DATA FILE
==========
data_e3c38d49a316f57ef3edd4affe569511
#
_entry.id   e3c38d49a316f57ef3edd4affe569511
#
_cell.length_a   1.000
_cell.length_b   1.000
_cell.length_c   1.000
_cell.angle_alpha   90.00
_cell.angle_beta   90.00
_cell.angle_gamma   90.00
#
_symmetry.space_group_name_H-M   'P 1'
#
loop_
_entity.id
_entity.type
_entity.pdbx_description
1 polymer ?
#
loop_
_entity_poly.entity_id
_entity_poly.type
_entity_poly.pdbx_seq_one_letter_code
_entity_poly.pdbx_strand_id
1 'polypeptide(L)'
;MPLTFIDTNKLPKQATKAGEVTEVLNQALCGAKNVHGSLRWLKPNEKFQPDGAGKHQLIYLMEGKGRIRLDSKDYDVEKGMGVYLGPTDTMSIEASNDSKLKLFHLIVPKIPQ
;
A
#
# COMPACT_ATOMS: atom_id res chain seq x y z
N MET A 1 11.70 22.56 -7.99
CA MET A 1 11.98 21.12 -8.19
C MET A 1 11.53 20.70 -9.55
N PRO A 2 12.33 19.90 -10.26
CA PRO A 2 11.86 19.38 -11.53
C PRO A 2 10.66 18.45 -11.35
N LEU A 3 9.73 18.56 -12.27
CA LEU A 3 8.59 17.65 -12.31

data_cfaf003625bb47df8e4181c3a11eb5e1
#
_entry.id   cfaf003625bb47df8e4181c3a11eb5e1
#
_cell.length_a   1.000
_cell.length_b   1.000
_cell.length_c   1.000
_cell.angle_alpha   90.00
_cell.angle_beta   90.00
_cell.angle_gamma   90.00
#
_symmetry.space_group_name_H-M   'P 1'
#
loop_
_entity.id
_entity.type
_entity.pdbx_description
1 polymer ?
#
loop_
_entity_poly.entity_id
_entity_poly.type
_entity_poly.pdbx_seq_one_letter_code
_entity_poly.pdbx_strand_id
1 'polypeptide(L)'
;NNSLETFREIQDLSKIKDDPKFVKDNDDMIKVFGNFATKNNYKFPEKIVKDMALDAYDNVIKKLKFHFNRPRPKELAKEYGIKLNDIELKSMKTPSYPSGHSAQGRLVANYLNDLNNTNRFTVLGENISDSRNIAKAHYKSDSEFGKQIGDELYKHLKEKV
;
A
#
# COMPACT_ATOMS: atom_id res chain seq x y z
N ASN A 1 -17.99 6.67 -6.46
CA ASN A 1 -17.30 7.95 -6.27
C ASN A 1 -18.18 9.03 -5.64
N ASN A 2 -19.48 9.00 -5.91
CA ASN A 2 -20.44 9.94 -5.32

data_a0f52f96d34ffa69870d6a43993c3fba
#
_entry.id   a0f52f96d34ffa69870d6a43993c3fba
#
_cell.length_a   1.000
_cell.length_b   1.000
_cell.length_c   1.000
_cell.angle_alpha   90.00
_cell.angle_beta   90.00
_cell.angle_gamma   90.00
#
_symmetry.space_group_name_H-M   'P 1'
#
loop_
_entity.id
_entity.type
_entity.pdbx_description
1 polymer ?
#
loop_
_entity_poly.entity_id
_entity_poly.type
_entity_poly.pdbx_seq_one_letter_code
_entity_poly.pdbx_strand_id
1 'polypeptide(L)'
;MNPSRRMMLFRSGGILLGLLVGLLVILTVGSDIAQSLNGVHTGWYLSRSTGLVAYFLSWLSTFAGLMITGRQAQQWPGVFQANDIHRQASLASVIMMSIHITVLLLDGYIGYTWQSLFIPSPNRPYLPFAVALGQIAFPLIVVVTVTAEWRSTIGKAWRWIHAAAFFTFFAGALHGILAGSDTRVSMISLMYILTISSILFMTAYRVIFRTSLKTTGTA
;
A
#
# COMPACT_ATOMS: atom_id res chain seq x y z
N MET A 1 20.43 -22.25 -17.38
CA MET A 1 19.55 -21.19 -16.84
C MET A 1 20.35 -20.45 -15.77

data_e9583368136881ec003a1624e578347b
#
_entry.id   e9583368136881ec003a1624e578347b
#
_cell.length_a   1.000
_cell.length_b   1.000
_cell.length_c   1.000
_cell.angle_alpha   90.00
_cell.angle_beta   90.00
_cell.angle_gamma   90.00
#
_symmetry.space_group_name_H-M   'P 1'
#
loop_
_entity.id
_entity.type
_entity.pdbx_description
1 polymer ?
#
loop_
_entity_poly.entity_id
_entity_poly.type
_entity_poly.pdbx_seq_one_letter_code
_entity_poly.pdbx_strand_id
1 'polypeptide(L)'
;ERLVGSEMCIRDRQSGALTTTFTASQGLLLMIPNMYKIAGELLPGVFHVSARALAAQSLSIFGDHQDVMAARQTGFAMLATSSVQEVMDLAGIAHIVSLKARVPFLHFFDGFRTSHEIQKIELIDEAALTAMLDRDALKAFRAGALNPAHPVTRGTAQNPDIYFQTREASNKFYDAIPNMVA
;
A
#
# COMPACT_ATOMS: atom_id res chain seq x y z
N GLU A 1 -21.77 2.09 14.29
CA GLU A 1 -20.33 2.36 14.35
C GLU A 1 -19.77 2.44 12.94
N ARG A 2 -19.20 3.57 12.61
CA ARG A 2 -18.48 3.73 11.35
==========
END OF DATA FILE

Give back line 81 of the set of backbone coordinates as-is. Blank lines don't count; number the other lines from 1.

_cell.angle_alpha   90.00